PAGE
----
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December 20, 2000

"[The black man has] no rights which the white man was bound to respect."

The state of minority voting rights in America is a mess and I see a direct line between the debacle of this year and the shameful Dred Scott decision. The Supreme Court wrote that infamous line in its 1857 Dred Scott case which ruled that blacks could not be citizens of the United States of America. And from that decision, through Plessy versus Ferguson in 1896, which struck down a federal law passed to enforce the Fourteenth Amendment to the Constitution, black people in this country have known that the Supreme Court can, at its worst, become a reflection of the particular mutation of racism of the day.

But the record of enfranchisement of blacks during the years of the Warren Court (1953 to 1969) also shows that the Members of the Supreme Court can rise above accepted practices of the day to move America toward its full promise.

Fortunately, the Warren Court, buttressed by like-minded leaders in the Executive and Legislative Branches, was able to begin the transformation of American life. The Warren Court overturned the Supreme Courtšs mistakes of the previous century and ushered America into the Twentieth Century. School desegregation; One Person, One Vote; and desegregation of public accommodations were the hallmark of the Modern Civil Rights Era punctuated by the Civil Rights Act and the Voting Rights Act. However, as soon as the Warren Years were over, the Supreme Court lurched backwards with an aim to obliterate the progress made during the years of the Warren Court.

And so we find ourselves today in a serious retrenchment on our countryšs commitment to mainstreaming into American life its former slaves. Affirmative action has been decimated and the Voting Rights Act has been bludgeoned, with its enforcement section due to expire in less than a decade, and the ability of minorities to elect their candidates of choice severely hampered. But no one, Išm certain, no one ever thought that the kind of voter suppression witnessed in the Year 2000 Presidential elections would ever be revisited upon Americašs minorities.

We should not be surprised by any decision of todayšs partisan, political, Republican, hand-picked Supreme Court. As ignominious as the Plessy decision was, current Chief Justice of the Supreme Court William Rehnquist, as a young law clerk wrote at the time of the Brown versus Board of Education decision: "I think Plessy v. Ferguson, the legal foundation for mandatory racial segregation, was right and should be reaffirmed."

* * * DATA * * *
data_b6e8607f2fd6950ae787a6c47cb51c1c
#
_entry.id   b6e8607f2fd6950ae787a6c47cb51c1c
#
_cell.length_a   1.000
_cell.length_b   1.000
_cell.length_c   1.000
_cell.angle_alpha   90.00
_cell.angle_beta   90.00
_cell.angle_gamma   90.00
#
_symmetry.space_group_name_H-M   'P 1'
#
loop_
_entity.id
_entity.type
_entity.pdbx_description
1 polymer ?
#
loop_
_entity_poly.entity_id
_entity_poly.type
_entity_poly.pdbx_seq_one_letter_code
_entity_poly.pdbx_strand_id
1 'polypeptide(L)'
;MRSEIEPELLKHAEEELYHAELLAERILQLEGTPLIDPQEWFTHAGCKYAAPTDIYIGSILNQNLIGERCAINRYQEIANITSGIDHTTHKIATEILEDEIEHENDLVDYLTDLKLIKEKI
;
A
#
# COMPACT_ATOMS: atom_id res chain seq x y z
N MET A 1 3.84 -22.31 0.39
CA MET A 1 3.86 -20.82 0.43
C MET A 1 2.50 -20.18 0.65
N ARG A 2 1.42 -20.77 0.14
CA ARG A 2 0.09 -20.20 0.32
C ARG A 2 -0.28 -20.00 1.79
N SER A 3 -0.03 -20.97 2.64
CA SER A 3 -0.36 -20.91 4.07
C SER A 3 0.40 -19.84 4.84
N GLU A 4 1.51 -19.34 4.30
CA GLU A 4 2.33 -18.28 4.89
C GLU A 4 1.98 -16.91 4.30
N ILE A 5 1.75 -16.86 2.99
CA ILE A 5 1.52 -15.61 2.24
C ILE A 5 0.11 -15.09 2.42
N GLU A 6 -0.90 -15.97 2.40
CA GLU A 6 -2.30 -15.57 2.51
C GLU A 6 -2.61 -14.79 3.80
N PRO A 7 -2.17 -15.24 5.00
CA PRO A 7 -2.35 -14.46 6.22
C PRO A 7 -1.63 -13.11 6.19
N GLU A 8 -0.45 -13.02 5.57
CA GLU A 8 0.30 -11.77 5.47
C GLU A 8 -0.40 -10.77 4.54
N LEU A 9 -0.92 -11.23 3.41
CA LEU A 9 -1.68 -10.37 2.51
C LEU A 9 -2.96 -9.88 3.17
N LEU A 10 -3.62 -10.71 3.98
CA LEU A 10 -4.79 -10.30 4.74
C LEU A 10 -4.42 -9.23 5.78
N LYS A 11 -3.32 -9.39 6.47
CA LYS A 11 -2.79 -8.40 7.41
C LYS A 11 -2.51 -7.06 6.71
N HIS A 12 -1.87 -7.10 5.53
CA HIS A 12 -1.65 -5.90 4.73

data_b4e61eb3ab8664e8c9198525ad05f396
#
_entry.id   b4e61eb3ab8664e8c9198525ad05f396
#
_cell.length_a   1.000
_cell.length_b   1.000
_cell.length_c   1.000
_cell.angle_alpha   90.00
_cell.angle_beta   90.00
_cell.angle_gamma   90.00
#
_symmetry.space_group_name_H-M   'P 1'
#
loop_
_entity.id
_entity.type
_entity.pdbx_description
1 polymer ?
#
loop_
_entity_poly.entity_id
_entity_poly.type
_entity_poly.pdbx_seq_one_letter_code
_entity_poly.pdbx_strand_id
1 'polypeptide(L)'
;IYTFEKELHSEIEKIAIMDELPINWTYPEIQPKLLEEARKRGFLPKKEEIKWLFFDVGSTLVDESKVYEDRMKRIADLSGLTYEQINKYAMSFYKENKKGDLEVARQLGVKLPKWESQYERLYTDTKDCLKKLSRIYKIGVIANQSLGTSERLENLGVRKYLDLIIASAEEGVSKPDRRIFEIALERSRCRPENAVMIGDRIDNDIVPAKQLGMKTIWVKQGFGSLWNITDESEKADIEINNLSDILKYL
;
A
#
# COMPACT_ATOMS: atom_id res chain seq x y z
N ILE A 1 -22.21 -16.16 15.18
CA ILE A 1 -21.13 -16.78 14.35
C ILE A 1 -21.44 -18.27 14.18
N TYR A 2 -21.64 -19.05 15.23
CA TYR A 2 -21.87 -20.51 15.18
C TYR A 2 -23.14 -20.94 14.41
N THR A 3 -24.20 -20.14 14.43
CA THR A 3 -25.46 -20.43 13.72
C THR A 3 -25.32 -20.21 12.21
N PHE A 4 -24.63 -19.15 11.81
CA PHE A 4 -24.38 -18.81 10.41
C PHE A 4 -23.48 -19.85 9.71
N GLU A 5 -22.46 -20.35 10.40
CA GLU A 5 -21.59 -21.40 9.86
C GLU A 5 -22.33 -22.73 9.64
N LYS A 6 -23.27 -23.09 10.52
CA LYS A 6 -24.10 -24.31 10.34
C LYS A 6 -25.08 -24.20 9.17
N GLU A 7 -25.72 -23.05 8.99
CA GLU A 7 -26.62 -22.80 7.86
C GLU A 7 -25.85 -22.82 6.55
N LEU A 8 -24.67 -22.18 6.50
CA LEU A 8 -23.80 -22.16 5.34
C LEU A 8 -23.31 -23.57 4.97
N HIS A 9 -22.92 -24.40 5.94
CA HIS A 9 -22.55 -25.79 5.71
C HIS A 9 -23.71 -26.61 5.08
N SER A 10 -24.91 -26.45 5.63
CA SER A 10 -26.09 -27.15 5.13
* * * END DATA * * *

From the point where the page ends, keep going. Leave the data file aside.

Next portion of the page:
If I had to give a State of the State of the Minority Vote Today, I would say that disfranchisement, not enfranchisement, is the order of the day. And herešs why I say that:

First of all, in 1978, the Burger Supreme Court turned the Fourteenth Amendment sideways by outlawing the use of racial quotas implemented for the purpose of including minorities in Americašs life. A few years later, the Rehnquist Court would stand the Fourteenth Amendment on its head by issuing a startling decision in Shaw v. Reno that completely changed the political map for Americašs minorities.

That is when I learned the hard way that Supreme Court justices, like other participants in our judiciary, are political actors first and foremost. Because I saw them in action in Johnson v. Miller, Georgiašs redistricting case, that dismantled my district and paved the way so that other black voters across the South could receive similar mistreatment.

The Voting Rights Act was passed to prohibit impediments to voting. In those days that meant literacy tests, poll taxes, and direct threats and intimidation. It also covered redistricting, dual voter lists, location of polling places, and eventually, voter registration, and purging of names from the voter list. However, innovation has never been lacking among those who want to suppress and deny minority voting rights. It can come in many forms. And as we have seen in the debacle of the Year 2000 Presidential Elections, especially in Florida, that minority voter suppression comes in many forms.

Having white police blockade the entrance to a precinct and refuse to allow free access for the voters because of an erroneous belief that the Congresswoman hadnšt supported their pay raise is unfortunate, but even worse, is unconscionable disrespect for the people who were trying to exercise their right to vote. That happened at one precinct in my district.

Having to stand hours in long lines is bad enough. But having to stand in line, sometimes outside in the rain, in some cases for as many as five hours is outrageous and unconscionable and shouldnšt be tolerated anywhere. But that happened at many of my precincts in my district.

Standing in line for hours, only to reach the table and be told that you are not at the correct voting place and therešs no time to get to the correct place, therefore you wonšt be able to vote, Sorry, is inexcusable. But that happened over and over and over again in my district.

And having overcrowded voting precincts when more spacious accommodations were just next door is insulting to black taxpayers, especially when those same precincts have poorly trained and too few elections personnel, equipment, and only one voter list.